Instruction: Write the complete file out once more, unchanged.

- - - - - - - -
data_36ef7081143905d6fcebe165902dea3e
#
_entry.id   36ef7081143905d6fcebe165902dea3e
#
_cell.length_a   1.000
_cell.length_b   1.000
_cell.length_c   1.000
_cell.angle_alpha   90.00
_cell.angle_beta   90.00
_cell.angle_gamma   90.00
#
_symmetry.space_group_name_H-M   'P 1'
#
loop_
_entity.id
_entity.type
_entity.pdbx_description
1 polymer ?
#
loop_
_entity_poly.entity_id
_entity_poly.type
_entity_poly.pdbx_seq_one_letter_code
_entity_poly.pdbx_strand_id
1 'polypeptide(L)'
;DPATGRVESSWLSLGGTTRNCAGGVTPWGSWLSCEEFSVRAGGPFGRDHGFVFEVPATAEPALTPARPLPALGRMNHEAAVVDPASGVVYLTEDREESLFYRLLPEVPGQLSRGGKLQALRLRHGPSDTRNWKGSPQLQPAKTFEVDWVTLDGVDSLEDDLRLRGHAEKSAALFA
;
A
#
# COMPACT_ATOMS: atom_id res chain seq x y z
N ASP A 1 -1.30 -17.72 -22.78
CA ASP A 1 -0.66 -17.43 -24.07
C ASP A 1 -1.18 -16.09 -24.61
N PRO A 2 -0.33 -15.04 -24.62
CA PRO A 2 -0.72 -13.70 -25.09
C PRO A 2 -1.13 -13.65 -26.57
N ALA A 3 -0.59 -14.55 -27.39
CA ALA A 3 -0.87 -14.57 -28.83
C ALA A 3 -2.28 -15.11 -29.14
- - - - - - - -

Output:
data_36ef7081143905d6fcebe165902dea3e
#
_entry.id   36ef7081143905d6fcebe165902dea3e
#
_cell.length_a   1.000
_cell.length_b   1.000
_cell.length_c   1.000
_cell.angle_alpha   90.00
_cell.angle_beta   90.00
_cell.angle_gamma   90.00
#
_symmetry.space_group_name_H-M   'P 1'
#
loop_
_entity.id
_entity.type
_entity.pdbx_description
1 polymer ?
#
loop_
_entity_poly.entity_id
_entity_poly.type
_entity_poly.pdbx_seq_one_letter_code
_entity_poly.pdbx_strand_id
1 'polypeptide(L)'
;DPATGRVESSWLSLGGTTRNCAGGVTPWGSWLSCEEFSVRAGGPFGRDHGFVFEVPATAEPALTPARPLPALGRMNHEAAVVDPASGVVYLTEDREESLFYRLLPEVPGQLSRGGKLQALRLRHGPSDTRNWKGSPQLQPAKTFEVDWVTLDGVDSLEDDLRLRGHAEKSAALFA
;
A
#
# COMPACT_ATOMS: atom_id res chain seq x y z
N ASP A 1 -1.30 -17.72 -22.78
CA ASP A 1 -0.66 -17.43 -24.07
C ASP A 1 -1.18 -16.09 -24.61
N PRO A 2 -0.33 -15.04 -24.62
CA PRO A 2 -0.72 -13.70 -25.09
C PRO A 2 -1.13 -13.65 -26.57
N ALA A 3 -0.59 -14.55 -27.39
CA ALA A 3 -0.87 -14.57 -28.83
C ALA A 3 -2.28 -15.11 -29.14